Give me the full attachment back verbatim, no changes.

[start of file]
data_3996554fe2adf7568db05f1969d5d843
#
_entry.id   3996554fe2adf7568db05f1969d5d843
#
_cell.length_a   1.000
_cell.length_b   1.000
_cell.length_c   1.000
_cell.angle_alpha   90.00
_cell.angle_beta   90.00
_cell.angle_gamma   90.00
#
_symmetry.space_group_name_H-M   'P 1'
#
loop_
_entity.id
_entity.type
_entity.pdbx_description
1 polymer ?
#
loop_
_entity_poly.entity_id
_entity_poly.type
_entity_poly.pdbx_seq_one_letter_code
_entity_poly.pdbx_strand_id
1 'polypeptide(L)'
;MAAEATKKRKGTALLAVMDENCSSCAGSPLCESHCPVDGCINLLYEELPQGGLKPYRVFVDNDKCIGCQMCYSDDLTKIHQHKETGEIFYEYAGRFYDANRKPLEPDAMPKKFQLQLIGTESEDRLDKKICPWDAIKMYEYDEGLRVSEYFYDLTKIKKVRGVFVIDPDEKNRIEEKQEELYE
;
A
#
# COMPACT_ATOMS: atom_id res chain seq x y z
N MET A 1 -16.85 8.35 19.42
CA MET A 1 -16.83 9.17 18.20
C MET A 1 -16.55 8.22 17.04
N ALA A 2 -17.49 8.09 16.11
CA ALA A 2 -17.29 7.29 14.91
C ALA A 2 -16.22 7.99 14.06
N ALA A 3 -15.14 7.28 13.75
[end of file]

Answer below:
data_3996554fe2adf7568db05f1969d5d843
#
_entry.id   3996554fe2adf7568db05f1969d5d843
#
_cell.length_a   1.000
_cell.length_b   1.000
_cell.length_c   1.000
_cell.angle_alpha   90.00
_cell.angle_beta   90.00
_cell.angle_gamma   90.00
#
_symmetry.space_group_name_H-M   'P 1'
#
loop_
_entity.id
_entity.type
_entity.pdbx_description
1 polymer ?
#
loop_
_entity_poly.entity_id
_entity_poly.type
_entity_poly.pdbx_seq_one_letter_code
_entity_poly.pdbx_strand_id
1 'polypeptide(L)'
;MAAEATKKRKGTALLAVMDENCSSCAGSPLCESHCPVDGCINLLYEELPQGGLKPYRVFVDNDKCIGCQMCYSDDLTKIHQHKETGEIFYEYAGRFYDANRKPLEPDAMPKKFQLQLIGTESEDRLDKKICPWDAIKMYEYDEGLRVSEYFYDLTKIKKVRGVFVIDPDEKNRIEEKQEELYE
;
A
#
# COMPACT_ATOMS: atom_id res chain seq x y z
N MET A 1 -16.85 8.35 19.42
CA MET A 1 -16.83 9.17 18.20
C MET A 1 -16.55 8.22 17.04
N ALA A 2 -17.49 8.09 16.11
CA ALA A 2 -17.29 7.29 14.91
C ALA A 2 -16.22 7.99 14.06
N ALA A 3 -15.14 7.28 13.75